Some photographers are scared to put their DSLR into manual mode. They put it in full auto and shoot. If you are going to do that, you might as well buy your self a point and shoot camera. The key to manual mode is experimenting. After All, digital film is free.
First Off, if you haven’t read your manual yet, do it. You need to know what button to push in order to do a certain thing.
When you switch your camera into manual mode, you control mostly everything. You can control your shutter speed, f-stop, ISO, metering, and white balance to name a few. This is only Part 1; Part 2 will cover more in-depth controls. This is getting you comfortable with manual mode.
Your exposure compensation meter will quickly become your friend. This little meter tells you if your photo is going to be underexposed, overexposed, or just right. Just remember, the camera isn’t always right, adjust your settings to fit your specific needs. Use the exposure compensation meter as a guide.
Changing Your Shutter Speed
Changing your shutter speed changes how long your shutter is open. The longer your shutter is open, the more light will come in. If you are looking at your LCD or Viewfinder, and the number reads “100”, that means your shutter is going to be open for 1/100th of a second and so forth.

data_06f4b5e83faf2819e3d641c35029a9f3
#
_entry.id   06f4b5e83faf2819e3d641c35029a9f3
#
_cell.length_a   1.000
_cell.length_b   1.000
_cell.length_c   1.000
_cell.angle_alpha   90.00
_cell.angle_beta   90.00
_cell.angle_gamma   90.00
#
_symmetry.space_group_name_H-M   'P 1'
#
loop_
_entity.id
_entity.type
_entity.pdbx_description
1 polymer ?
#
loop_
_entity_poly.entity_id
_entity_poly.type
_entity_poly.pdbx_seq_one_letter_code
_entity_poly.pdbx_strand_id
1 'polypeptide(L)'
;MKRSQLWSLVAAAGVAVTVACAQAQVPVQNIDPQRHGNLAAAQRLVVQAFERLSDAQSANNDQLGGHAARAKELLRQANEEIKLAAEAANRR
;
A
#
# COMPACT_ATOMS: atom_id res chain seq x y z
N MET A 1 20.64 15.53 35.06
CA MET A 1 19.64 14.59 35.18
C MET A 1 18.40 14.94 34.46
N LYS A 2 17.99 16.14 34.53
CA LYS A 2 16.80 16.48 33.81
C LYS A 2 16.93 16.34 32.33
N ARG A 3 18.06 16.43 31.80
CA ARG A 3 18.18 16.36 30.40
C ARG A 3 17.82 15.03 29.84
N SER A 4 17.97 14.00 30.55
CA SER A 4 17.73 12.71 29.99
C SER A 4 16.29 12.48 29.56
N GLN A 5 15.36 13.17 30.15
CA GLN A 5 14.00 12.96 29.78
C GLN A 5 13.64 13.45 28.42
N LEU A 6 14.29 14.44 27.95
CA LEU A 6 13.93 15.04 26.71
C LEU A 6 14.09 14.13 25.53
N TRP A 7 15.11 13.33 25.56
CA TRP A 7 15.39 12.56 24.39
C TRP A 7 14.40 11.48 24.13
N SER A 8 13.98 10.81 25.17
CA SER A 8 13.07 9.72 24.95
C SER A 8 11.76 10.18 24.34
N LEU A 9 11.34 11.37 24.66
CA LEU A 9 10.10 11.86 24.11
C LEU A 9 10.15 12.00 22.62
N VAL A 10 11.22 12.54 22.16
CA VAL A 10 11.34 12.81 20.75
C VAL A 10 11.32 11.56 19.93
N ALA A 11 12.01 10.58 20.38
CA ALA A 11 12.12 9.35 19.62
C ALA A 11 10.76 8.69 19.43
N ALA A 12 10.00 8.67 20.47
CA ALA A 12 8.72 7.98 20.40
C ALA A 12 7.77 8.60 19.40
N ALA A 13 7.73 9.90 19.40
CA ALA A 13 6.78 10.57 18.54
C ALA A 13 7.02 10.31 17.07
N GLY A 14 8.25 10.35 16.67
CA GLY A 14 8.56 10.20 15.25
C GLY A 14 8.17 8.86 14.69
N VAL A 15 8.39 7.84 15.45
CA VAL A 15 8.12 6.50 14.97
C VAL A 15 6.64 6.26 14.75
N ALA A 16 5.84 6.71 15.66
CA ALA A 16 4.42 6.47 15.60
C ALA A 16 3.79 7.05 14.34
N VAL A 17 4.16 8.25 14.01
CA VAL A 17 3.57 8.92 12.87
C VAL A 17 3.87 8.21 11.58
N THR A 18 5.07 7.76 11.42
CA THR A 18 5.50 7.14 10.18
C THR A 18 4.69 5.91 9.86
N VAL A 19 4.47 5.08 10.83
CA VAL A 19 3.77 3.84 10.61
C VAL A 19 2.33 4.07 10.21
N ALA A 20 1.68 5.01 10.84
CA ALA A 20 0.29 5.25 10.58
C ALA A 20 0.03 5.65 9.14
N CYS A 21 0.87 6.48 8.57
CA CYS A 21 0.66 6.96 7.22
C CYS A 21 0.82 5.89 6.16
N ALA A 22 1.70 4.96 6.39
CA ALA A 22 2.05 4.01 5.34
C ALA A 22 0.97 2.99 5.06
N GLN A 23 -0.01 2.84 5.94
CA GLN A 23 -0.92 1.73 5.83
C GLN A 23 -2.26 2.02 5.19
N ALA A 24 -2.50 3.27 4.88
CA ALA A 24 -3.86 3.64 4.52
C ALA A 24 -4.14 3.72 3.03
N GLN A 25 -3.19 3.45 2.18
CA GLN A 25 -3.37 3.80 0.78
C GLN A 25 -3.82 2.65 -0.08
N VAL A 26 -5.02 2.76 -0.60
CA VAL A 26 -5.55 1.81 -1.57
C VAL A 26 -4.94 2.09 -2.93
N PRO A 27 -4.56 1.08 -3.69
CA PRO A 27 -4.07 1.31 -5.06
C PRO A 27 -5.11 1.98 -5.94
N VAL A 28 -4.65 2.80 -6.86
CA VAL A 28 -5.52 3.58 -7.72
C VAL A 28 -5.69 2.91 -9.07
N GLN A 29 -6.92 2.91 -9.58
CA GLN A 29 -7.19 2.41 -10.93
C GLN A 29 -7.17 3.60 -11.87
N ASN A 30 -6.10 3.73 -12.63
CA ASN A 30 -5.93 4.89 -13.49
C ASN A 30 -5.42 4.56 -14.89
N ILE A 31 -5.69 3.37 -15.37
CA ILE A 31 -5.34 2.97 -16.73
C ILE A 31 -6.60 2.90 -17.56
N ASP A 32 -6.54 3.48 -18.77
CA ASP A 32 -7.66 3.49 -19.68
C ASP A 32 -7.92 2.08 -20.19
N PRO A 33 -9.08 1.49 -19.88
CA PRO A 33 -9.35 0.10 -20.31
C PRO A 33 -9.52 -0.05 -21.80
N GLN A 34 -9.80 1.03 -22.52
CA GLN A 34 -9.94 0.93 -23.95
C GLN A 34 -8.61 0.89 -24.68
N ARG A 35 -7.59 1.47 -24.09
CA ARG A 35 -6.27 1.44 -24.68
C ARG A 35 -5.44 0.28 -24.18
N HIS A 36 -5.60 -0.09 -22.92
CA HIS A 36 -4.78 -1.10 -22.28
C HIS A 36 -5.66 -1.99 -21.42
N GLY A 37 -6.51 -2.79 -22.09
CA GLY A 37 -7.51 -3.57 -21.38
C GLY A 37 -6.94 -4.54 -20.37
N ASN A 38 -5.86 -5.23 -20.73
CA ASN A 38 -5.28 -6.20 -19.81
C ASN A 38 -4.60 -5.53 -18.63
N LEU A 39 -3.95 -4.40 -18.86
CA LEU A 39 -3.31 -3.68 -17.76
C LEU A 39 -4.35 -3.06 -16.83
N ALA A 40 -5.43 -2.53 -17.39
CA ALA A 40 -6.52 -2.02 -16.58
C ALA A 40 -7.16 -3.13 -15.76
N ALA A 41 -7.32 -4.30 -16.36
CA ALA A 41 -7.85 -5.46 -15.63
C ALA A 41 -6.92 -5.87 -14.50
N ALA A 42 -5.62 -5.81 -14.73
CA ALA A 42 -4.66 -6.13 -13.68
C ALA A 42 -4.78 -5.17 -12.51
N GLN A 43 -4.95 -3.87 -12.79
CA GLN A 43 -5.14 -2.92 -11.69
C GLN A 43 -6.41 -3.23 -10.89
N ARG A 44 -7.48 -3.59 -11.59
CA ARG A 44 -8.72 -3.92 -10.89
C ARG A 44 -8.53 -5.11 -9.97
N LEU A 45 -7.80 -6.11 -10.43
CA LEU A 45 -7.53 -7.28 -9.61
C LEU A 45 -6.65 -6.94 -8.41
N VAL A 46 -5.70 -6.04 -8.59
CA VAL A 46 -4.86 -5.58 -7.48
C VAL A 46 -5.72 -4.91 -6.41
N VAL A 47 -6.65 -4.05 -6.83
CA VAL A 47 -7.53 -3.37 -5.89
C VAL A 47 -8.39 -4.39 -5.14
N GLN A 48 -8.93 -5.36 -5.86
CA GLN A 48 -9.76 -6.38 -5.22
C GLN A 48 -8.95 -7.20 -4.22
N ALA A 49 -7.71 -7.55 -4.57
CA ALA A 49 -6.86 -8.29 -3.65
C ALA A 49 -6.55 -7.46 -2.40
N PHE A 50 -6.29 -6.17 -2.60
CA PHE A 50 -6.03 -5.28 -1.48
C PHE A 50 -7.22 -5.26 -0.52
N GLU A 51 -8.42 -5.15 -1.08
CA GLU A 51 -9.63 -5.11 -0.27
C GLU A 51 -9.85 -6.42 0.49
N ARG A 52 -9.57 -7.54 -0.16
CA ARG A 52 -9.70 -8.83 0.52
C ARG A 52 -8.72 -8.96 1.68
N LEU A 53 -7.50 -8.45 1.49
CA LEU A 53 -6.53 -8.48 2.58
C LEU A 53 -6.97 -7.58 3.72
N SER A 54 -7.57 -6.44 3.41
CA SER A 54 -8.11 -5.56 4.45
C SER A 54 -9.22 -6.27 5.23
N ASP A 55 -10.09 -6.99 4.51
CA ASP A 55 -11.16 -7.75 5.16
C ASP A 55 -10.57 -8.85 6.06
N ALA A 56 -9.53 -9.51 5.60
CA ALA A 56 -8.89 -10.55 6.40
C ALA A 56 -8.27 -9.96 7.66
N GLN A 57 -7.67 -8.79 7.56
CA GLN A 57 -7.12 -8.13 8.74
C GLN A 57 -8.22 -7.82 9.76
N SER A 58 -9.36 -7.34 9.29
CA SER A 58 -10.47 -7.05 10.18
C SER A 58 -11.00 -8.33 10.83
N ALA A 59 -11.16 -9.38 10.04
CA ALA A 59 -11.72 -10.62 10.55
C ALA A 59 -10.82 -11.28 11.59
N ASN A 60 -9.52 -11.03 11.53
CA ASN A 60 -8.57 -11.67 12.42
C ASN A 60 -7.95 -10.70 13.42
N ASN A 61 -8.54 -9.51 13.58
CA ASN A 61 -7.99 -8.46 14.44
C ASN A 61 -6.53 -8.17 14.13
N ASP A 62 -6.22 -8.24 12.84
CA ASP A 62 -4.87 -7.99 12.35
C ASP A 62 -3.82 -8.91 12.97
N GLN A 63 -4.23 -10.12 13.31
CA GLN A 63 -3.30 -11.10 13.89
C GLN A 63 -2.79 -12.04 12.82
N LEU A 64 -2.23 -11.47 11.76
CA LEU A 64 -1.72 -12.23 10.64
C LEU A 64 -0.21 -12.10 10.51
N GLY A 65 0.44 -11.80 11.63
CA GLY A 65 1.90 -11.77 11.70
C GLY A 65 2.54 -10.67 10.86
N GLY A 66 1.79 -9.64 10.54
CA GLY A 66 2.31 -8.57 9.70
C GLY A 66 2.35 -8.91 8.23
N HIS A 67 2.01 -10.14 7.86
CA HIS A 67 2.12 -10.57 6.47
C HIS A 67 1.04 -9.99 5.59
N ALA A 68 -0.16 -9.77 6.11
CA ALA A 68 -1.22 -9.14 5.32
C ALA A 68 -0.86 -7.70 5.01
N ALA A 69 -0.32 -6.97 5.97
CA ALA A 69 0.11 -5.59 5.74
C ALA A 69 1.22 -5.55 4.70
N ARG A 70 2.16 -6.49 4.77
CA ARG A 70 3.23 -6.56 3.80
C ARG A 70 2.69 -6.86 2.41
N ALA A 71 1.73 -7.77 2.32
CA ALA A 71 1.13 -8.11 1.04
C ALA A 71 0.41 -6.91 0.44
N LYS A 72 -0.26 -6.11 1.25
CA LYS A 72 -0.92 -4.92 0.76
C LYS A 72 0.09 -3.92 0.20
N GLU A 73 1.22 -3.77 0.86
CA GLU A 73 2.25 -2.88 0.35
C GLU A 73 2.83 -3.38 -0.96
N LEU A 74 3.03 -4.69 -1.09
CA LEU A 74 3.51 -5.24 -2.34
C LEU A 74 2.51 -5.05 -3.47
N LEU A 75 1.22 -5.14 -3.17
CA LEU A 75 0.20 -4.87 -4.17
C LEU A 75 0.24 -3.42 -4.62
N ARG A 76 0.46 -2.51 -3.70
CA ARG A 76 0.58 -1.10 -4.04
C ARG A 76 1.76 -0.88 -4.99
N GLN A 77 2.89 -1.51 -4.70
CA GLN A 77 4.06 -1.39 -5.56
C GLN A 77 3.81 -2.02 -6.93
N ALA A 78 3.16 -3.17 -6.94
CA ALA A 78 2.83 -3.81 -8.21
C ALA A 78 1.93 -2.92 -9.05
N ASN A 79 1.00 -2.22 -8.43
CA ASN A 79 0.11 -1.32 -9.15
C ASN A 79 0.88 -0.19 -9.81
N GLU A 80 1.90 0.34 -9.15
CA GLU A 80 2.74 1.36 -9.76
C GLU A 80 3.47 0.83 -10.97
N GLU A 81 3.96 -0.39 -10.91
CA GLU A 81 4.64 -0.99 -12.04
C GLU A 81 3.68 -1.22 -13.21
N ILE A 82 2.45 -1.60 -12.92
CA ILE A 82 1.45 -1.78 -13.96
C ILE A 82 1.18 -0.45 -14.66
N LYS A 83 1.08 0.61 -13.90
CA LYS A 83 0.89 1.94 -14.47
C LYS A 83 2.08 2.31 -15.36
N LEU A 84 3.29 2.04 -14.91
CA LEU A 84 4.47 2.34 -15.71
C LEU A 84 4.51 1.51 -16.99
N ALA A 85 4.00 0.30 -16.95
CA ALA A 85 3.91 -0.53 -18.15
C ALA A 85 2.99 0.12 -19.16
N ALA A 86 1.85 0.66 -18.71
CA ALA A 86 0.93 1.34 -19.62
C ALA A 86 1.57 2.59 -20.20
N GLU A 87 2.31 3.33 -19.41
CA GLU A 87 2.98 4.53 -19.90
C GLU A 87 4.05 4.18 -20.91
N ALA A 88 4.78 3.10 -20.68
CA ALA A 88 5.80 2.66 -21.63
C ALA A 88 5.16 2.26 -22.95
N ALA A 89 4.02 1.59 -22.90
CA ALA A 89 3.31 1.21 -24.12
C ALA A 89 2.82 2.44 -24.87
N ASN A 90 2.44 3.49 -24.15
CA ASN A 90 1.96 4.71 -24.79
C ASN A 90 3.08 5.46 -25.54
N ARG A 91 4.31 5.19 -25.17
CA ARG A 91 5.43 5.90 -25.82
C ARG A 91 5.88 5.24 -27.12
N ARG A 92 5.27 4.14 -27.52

Changing your f-stop
You can also change your f-stop or aperture. This changes how much light your lens is letting in. The lower the number, the more open your lens is, letting more light. Going to your lowest f-stop in low light conditions can help dramatically speed up shutter speeds.
Changing your White Balance
Changing your white balance will change how things appear white in your photos due to different color casts from different sources. Leaving your white balance on Auto usually works most of the time outdoors, but not indoors.
Changing your ISO
Changing your ISO changes how sensitive your camera sensor is to light. The higher the number the more sensitive it is, raising your shutter speed. Also, the higher the number, the more noise you are going to get in your photos. Noise is tiny red, green, and blue dots, you want the lowest possible noise in your photos. Keep your ISO as low as possible and only adjust it when nothing else will work.
Make sure to catch Part 2 for more manual mode controls and tips!